AFTERGLOW by S Asher Gelman. Southwark PLayhouse, London SE1 6BD. 2**. William Russell

By S Asher Gelman.
Southwark Playhouse, The Large, 77-85 Newington Causeway, London SE1 6BD to 20 July 2019.
Mon – Sat 7.30pm Mat Tues & Sat 3pm.
Run 90 mins. No interval.
TICKETS: 020 7407 0234
Review: William Russell 11 June.

Off Broadway and off colour
This banal and dreary play apparently enjoyed a 14 month run off Broadway last year and productions round the globe have followed. On the evidence of this staging, although that is not to criticise the cast of three who bear the brunt of what the author has demanded baring all the while, it is hard to see why other than that acres of flesh are exposed, various homosexual acts are simulated at regular intervals and when in doubt about what to do showers get taken. The plot is the one about the cuckoo in the nest which duly upsets things there to the misfortune off all who reside in it.
Josh (Sean Hart) is a theatre director auditioning for a production of A Midsummer Night’s Dream. His husband Alex (Danny Mahoney) is an uptight chemist. They are affluent 35 year olds about to have a baby but their love life is a little stale and they enjoy bucking it up with adventures. We meet them in bed with Darius (Jesse Fox), a much younger man from the sticks, who works as a masseur. One thing leads to another, indeed to several and Josh, who is not the most sensitive of souls, falls for Darius, who is a needy child, and ends up paying his rent, while Alex simmers on the sidelines until even he can take no more and draws the line. It all ends sadly with Darius going back to from whence he came, the baby due any moment, and the marriage possibly on the rocks. The performances are good although the American accents wobble a bit. The cast shift the furniture here there and everywhere to take us from the marital bedroom to Darius’ massage parlour to the rooftop terrace Josh and Alex posses, and director Tom O’Brien keeps it all moving briskly if jumpily. But it is a silly play, has nothing worth saying about relationships, has dialogue which lurches from one cliché to the next without finding anything worth saying about the nature of love and betrayal of trust and predatory younger interlopers who destroy people’s lives without realising what they are doing so concerned are they with their own feelings. This is not an important addition to the catalogue of good gay plays, more a soft porn piece displaying the assets of the cast who undress with the alacrity of catwalk models.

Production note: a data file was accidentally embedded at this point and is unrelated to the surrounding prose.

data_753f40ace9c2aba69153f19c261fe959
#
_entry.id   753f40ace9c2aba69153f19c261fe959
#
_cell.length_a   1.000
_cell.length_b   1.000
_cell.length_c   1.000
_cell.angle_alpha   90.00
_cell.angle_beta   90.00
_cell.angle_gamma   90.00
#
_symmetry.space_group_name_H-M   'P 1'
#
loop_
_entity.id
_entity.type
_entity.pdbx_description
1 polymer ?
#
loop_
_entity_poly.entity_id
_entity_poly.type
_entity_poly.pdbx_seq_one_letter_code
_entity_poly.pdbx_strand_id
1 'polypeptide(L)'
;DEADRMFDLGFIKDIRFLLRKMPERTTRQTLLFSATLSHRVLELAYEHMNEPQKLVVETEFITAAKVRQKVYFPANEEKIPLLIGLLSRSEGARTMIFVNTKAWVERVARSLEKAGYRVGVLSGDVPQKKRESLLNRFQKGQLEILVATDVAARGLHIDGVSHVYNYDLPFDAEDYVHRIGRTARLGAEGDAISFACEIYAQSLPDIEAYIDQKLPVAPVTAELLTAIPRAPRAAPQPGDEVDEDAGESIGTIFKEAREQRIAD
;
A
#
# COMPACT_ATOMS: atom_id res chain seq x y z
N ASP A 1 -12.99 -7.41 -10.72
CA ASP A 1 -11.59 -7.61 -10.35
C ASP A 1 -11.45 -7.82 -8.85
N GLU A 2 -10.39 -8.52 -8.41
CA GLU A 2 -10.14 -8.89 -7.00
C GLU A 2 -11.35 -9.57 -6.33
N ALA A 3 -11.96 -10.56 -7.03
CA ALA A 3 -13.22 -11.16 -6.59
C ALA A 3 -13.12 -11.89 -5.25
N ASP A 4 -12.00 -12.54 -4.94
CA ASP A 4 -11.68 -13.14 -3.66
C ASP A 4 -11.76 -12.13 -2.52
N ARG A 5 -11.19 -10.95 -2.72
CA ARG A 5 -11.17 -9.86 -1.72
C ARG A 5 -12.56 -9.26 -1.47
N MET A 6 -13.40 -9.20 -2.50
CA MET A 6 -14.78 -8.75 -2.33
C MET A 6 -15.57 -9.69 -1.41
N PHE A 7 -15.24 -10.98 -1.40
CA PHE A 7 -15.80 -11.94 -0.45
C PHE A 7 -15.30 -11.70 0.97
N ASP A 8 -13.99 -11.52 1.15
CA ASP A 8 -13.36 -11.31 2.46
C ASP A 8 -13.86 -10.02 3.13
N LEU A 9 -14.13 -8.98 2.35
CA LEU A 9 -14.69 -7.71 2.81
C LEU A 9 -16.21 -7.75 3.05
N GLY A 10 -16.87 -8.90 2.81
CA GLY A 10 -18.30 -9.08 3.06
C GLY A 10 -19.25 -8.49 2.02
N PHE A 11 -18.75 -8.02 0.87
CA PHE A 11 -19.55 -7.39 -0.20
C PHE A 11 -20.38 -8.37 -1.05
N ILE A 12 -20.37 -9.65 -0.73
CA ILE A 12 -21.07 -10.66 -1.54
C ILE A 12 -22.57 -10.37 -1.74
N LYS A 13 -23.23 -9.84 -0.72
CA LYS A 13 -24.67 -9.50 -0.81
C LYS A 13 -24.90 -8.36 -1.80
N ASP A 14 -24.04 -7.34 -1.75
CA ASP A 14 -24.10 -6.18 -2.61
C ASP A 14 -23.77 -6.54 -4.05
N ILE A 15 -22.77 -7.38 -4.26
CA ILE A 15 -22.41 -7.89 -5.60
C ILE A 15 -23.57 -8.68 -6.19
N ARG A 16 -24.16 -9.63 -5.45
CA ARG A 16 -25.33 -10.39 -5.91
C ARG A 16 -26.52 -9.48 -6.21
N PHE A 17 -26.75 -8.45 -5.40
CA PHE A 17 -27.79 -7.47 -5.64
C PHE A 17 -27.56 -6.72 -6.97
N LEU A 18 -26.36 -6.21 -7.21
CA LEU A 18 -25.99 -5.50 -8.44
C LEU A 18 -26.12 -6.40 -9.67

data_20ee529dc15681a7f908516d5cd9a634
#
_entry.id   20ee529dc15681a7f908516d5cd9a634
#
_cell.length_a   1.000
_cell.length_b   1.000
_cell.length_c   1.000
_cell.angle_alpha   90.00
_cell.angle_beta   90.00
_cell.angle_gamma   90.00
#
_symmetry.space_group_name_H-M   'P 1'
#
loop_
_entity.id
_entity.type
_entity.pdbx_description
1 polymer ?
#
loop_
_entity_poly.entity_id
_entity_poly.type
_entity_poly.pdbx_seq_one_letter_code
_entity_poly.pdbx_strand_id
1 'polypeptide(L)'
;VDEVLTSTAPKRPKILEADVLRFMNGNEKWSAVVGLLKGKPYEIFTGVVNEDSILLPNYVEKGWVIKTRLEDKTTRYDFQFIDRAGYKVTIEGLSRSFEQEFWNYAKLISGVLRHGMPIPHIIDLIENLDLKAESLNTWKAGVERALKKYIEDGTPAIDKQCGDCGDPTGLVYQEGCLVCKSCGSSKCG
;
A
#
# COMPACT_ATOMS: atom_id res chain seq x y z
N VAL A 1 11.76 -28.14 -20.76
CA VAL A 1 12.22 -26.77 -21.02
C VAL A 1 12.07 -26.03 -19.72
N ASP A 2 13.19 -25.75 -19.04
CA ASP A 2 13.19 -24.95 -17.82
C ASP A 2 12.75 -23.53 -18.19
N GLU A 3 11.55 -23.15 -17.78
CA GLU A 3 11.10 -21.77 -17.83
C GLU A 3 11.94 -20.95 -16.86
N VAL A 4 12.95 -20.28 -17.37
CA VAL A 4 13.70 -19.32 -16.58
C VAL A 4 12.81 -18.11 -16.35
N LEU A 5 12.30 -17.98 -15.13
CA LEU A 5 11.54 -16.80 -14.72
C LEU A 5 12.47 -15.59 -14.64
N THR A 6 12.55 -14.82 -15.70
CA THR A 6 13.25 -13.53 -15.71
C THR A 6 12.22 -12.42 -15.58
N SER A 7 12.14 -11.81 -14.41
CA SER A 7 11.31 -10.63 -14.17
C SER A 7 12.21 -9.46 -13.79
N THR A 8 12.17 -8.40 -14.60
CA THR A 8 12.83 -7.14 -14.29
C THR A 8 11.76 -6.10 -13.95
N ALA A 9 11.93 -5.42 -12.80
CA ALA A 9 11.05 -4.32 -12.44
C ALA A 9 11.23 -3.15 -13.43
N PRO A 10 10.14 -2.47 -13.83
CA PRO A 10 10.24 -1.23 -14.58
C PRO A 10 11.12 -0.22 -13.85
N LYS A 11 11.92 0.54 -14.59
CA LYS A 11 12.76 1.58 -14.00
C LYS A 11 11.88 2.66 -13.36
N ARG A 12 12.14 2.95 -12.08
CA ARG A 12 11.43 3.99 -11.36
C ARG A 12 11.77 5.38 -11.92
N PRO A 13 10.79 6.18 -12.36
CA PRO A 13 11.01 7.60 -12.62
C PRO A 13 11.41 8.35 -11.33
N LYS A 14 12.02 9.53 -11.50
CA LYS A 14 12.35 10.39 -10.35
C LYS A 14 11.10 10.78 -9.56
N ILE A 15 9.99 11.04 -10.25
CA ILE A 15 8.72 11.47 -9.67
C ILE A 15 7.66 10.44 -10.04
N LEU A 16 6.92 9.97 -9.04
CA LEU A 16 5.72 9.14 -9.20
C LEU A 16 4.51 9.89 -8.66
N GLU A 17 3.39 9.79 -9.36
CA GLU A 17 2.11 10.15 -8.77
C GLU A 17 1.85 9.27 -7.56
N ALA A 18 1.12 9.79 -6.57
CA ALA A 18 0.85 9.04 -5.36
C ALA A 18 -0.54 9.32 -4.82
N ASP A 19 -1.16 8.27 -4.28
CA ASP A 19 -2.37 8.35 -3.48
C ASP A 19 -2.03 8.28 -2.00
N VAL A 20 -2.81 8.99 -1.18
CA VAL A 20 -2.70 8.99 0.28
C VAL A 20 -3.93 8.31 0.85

Darius: Jesse Fox.
Josh: Sean Hart.
Alex: Danny Mahoney.
Director: Tom O’Brien
Designer: Libby Todd.
Lighting: David Howe.
Sound: Joel Price.
Movement Director: Lee Crowley.
Voice and Dialect Coach: Maeve Diamond.
Photography: Darren Bell.

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